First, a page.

- Information Society: 1988
- Kapital, by Laibach: 1992
- Neural Transmission, by Plastic Noise Experience: 1995
- Sequencer, by Covenant: 1996
- Don't Be Afraid v1.3, by Information Society: 1997
- Dreams of a Cryotank, by Covenant: 1997
- _hello World, by Information Society: 2014
- Stillbirth, by Oneiroid Psychosis: 1995
4 months or more since announcement; for old Chaosium that would have been super fast, for "Moon Design sans Greg Stafford now doing business as the walking corpse of Chaosium" we don't know, they haven't shipped anything on a schedule before.
So, it's 23 pages, with 2 pages of license and an artless cover page. And no interior art except two colors of the conformance logo, which must be plastered on your book. The license isn't too different from the D20 SRD, except the massive list of "prohibited content".
The book is moderately useful mechanically, it's a quickstart version of BRP. They've eliminated characteristic/skill bonuses, and very few skills use characteristic bases. One of the nicer features of most D100 variants is either a skill category bonus from characteristics (say +1% to all Manipulation skills per CHA over 12), or direct characteristic base (Influence starts at CHAx2); in BRP SRD, Persuade starts at 15% whether you're a hideous slime beast or George Clooney.
There's a bunch of professions ranging from Cowboy to Warrior, with no theme or note about culture and era, none of which have magic. Equipment is mentioned, but there's no shopping lists for any period; very generic lists of weapons and armor ("Sword, Broad", "Pistol", "Pistol, Laser", etc; I thought I was terse!) are later given with no costs, and the armor uses the same craptastic fixed-defense mechanic as later-era Call of Cthulhu and RuneQuest, rather than the die rolls that made Stormbringer, etc. combat dangerous.
BRP-SRD still has 4 almost totally disconnected task systems: Characteristic rolls, which are
score x 5%, pass/fail; Skill Rolls with Critical, Special, Success, Fail, Fumble levels of success (Critical/Special used to be Impale/Critical? Or the other way around?); Skill vs Skill where levels of success are compared; and Resistance Rolls on a big table where characteristics are compared to get a % roll, which boils down to
(Attack-Defense+10)x5%, pass/fail. Modern D100 games have simplified that down to just skill rolls and four levels of success, with specific resistance/characteristic test skills.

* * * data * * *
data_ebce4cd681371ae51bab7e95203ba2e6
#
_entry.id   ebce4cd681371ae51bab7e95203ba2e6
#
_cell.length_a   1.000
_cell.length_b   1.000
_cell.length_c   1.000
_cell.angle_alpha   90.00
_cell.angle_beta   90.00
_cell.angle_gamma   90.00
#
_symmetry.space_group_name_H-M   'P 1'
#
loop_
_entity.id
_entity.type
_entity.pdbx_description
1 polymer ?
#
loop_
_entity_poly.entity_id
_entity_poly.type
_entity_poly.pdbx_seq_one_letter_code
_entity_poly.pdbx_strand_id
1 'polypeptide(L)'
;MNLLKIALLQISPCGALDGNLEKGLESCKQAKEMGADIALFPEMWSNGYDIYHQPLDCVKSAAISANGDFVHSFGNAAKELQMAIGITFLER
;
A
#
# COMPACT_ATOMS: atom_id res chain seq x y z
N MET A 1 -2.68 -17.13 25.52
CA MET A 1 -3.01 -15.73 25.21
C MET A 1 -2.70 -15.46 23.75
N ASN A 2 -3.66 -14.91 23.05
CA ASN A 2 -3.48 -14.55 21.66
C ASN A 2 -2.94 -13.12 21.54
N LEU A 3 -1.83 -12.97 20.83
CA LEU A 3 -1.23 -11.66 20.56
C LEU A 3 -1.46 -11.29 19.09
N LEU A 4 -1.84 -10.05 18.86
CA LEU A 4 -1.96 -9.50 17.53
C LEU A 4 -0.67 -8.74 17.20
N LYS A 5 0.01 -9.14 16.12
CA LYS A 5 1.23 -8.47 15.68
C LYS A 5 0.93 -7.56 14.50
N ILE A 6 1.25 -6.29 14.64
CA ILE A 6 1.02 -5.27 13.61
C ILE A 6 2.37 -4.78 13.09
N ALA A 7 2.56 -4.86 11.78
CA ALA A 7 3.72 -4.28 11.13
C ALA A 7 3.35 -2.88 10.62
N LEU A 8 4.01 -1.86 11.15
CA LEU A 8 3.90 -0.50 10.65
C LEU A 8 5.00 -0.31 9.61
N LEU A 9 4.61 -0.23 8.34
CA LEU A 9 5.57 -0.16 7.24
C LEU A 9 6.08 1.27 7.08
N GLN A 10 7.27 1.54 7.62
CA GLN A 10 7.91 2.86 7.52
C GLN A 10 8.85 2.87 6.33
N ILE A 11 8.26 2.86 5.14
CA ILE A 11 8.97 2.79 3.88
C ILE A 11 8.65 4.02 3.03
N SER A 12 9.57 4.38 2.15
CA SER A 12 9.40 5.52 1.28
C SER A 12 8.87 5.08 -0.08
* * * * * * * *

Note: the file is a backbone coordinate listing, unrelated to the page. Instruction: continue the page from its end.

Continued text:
The classic skill-roll experience system is here, but it barely addresses over-100 skills, and has the classic "golf bag of weapons" flaw: No limit on how many skills can be improved, so everyone is encouraged to try every skill until they succeed once, then never do it again that session. Legend's Improvement Points mechanic somewhat fixes that, and certainly has much more serious over-100 skill rules, as well as paid training, time training, and improving characteristics. This is barely, minimally adequate to play a few sessions in, a campaign will be severely hamstrung.
Combat is minimalistic, with 2 pages of spot rules, heavily whitespace-padded. You don't technically need many rules to run D100 combat, you can make your own spot rules for most things. But there's no off-hand or dual-wield weapon use, for instance, and I like to fight Florentine or with a cloak in any medieval game. Everyone will have their own set of needs and the much longer section from most D100 games standardizes them.
There is no magic system at all, and they've forbidden use of any of the standard BRP systems of the last 45 years. OK, making a new magic system isn't that hard, but if you want it to be like Stormbringer, or Mythic Earth, or Magic World/Big Green Book BRP, you can't. You can't just pick this SRD up and have a usable game for any genre except mundane reality.
There's one animal stat block, and they've forbidden use of essentially any monster ever written because they forbid use of:
All trademarks, registered trademarks, proper names (characters, deities, place names, etc.), plots, story elements, locations, characters, artwork, or trade dress from any of the following: any releases from the product lines of Call of Cthulhu, Dragon Lords of Melniboné, ElfQuest, Elric!, Hawkmoon, HeroQuest, Hero Wars, King Arthur Pendragon, Magic World, Nephilim, Prince Valiant, Ringworld, RuneQuest, 7th Sea, Stormbringer, Superworld, Thieves’ World, Worlds of Wonder, and any related sublines; the world and mythology of Glorantha; all works related to the Cthulhu Mythos, including those that are otherwise public domain; and all works related to Le Morte d’Arthur.